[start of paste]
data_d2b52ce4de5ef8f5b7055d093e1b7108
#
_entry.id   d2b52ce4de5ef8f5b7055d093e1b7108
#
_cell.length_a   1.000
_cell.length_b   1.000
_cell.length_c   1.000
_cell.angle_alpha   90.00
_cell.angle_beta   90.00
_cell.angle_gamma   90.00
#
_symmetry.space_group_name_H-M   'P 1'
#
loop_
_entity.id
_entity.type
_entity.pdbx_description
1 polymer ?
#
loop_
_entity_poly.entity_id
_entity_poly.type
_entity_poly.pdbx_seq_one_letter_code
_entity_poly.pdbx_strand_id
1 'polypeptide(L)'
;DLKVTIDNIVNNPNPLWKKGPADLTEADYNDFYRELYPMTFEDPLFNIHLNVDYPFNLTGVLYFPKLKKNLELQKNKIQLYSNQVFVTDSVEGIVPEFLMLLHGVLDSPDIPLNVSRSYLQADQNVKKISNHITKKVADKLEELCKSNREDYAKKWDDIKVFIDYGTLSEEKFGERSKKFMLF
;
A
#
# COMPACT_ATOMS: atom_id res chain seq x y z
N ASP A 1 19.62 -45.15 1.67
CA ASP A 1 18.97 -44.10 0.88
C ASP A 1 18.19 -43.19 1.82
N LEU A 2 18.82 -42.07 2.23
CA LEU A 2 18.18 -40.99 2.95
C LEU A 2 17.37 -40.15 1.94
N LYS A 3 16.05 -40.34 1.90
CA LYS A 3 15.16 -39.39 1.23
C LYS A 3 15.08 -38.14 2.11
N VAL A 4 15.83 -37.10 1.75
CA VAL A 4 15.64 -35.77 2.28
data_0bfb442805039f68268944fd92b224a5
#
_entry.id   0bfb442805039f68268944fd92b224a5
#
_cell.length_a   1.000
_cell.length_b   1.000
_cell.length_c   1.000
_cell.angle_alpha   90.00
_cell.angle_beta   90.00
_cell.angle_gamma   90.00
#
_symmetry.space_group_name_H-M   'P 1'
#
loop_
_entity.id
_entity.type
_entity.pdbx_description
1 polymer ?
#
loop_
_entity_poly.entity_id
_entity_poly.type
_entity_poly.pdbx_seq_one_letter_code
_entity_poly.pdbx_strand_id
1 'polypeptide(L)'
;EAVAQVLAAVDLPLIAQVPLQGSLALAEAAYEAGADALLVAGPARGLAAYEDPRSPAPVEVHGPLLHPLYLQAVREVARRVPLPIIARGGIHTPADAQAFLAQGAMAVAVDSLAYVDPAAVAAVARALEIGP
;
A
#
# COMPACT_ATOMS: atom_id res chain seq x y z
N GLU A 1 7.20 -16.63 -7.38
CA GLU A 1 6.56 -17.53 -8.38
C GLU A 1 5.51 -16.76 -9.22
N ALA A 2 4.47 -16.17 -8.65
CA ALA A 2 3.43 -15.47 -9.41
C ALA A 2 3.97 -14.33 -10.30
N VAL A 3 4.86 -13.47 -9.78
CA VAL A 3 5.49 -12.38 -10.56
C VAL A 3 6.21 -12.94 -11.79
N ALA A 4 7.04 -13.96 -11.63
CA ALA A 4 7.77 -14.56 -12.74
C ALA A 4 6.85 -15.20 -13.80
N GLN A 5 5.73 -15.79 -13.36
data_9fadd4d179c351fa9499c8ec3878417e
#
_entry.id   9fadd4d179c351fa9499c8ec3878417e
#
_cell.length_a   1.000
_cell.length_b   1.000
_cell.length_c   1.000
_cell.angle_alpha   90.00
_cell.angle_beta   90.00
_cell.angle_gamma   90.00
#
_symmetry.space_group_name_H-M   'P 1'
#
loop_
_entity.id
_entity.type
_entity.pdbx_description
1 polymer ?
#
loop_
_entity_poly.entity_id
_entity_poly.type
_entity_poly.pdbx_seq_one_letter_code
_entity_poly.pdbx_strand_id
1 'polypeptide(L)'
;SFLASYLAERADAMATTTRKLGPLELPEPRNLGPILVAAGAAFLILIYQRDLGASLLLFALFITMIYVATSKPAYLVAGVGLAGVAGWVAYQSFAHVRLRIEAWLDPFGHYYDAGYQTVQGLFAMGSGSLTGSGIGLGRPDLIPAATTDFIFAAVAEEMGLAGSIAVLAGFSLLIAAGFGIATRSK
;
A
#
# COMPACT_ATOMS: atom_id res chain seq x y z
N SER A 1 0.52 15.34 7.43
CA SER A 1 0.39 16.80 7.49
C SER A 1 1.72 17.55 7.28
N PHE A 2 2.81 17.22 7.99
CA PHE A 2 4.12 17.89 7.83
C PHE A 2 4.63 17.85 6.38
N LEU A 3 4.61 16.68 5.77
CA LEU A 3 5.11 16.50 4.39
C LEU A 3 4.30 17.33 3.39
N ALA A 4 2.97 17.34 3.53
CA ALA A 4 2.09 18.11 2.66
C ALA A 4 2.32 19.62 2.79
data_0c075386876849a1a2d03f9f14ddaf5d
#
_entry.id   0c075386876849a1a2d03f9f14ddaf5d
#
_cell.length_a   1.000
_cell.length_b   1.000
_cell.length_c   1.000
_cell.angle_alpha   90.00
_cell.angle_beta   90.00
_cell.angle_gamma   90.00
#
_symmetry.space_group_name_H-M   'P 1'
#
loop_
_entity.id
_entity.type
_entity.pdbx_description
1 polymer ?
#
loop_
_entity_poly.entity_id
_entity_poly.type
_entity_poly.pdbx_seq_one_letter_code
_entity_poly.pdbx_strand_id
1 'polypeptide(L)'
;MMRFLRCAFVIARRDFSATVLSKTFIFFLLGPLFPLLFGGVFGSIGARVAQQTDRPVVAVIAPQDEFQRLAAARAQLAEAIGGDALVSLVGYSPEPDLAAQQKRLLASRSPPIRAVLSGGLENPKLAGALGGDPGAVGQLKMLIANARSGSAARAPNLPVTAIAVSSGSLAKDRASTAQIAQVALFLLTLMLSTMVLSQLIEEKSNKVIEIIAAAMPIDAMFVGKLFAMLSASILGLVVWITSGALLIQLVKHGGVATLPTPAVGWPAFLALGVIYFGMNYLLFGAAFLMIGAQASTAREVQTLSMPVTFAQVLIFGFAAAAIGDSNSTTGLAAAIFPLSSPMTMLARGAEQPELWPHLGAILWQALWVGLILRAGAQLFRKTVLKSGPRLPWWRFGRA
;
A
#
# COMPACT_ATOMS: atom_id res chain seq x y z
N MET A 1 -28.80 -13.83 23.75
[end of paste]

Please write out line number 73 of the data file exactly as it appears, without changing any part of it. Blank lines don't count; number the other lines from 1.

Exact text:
CA GLU A 1 6.56 -17.53 -8.38